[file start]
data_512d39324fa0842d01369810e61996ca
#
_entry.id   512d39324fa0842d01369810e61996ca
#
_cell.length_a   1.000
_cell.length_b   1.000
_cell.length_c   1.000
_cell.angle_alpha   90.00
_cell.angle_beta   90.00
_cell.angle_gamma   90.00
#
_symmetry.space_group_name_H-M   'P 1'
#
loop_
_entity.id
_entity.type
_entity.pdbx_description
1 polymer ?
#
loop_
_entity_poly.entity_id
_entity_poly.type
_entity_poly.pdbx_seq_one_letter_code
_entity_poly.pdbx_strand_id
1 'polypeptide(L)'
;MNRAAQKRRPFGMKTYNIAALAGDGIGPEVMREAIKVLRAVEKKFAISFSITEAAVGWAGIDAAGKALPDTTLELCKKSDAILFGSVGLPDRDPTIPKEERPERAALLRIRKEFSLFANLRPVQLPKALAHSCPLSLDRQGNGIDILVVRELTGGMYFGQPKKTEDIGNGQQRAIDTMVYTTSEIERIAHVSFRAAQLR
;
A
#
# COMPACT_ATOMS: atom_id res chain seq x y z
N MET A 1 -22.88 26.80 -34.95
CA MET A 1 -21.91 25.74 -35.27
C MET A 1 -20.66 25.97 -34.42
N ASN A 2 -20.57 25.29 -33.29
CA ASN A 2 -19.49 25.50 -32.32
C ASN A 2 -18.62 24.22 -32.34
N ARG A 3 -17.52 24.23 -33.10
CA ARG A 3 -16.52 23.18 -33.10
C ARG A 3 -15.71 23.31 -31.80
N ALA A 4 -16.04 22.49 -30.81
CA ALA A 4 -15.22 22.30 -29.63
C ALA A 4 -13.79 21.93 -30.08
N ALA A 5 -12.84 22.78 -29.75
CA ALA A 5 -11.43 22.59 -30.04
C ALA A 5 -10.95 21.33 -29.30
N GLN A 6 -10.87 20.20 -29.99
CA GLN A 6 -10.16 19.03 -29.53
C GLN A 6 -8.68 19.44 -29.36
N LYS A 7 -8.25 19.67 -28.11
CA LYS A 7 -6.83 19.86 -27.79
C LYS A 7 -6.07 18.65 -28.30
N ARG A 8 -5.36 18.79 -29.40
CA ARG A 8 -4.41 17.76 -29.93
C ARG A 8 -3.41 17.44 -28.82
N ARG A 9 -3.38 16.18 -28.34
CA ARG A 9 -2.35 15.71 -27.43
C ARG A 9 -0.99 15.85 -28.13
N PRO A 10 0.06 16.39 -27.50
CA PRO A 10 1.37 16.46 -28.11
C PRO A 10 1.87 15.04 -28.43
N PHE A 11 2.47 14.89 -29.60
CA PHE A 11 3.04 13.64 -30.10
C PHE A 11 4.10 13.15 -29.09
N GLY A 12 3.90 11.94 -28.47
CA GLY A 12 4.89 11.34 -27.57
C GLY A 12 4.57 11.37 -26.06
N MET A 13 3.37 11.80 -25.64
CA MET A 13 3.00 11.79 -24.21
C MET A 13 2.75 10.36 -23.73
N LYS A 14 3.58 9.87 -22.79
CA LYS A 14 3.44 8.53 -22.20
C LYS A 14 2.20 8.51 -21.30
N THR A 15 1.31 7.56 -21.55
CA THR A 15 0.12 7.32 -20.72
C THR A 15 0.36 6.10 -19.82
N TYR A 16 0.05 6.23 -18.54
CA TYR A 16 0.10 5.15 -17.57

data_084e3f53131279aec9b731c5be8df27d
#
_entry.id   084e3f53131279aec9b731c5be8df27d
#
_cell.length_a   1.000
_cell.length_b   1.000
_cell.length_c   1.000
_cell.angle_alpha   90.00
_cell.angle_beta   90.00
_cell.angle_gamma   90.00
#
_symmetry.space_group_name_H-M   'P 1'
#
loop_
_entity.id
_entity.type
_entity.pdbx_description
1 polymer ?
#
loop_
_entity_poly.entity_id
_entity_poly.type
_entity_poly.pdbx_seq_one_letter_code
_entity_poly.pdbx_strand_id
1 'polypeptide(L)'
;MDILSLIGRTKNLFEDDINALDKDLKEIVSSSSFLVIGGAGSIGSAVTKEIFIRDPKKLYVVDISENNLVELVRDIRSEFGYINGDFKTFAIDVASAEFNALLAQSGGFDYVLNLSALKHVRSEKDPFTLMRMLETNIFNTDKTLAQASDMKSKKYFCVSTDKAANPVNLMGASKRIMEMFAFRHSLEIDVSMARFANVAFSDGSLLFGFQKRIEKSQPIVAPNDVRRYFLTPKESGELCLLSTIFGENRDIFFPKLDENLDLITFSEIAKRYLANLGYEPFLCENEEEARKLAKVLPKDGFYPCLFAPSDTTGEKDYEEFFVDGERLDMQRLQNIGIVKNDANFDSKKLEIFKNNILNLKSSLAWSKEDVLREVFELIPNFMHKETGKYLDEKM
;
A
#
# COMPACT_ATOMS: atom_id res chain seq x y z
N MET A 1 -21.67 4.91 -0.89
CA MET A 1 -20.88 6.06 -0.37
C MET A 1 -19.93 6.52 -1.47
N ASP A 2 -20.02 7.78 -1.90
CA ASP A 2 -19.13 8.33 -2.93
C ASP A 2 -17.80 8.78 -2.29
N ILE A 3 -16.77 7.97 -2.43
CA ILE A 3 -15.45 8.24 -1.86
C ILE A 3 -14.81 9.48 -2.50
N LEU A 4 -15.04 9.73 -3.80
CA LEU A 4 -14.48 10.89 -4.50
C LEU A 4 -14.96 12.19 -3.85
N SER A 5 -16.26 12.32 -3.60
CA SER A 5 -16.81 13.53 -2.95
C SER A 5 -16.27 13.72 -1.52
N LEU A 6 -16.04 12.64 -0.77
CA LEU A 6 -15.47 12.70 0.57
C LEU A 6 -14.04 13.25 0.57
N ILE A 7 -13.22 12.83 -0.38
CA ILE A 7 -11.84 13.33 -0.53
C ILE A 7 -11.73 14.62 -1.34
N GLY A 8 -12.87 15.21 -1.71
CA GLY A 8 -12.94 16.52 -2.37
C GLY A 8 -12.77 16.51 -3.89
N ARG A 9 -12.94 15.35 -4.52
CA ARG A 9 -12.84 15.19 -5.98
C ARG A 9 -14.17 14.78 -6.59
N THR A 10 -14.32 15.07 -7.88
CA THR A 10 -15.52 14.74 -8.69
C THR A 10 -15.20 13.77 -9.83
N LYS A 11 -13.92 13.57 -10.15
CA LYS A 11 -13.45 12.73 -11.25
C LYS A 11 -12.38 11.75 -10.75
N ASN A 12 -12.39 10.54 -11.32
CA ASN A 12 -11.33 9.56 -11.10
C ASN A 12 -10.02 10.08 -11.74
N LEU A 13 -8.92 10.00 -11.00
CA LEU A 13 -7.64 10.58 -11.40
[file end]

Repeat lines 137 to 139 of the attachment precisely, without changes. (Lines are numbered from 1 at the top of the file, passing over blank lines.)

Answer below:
C THR A 10 -15.20 13.77 -9.83
N LYS A 11 -13.92 13.57 -10.15
CA LYS A 11 -13.45 12.73 -11.25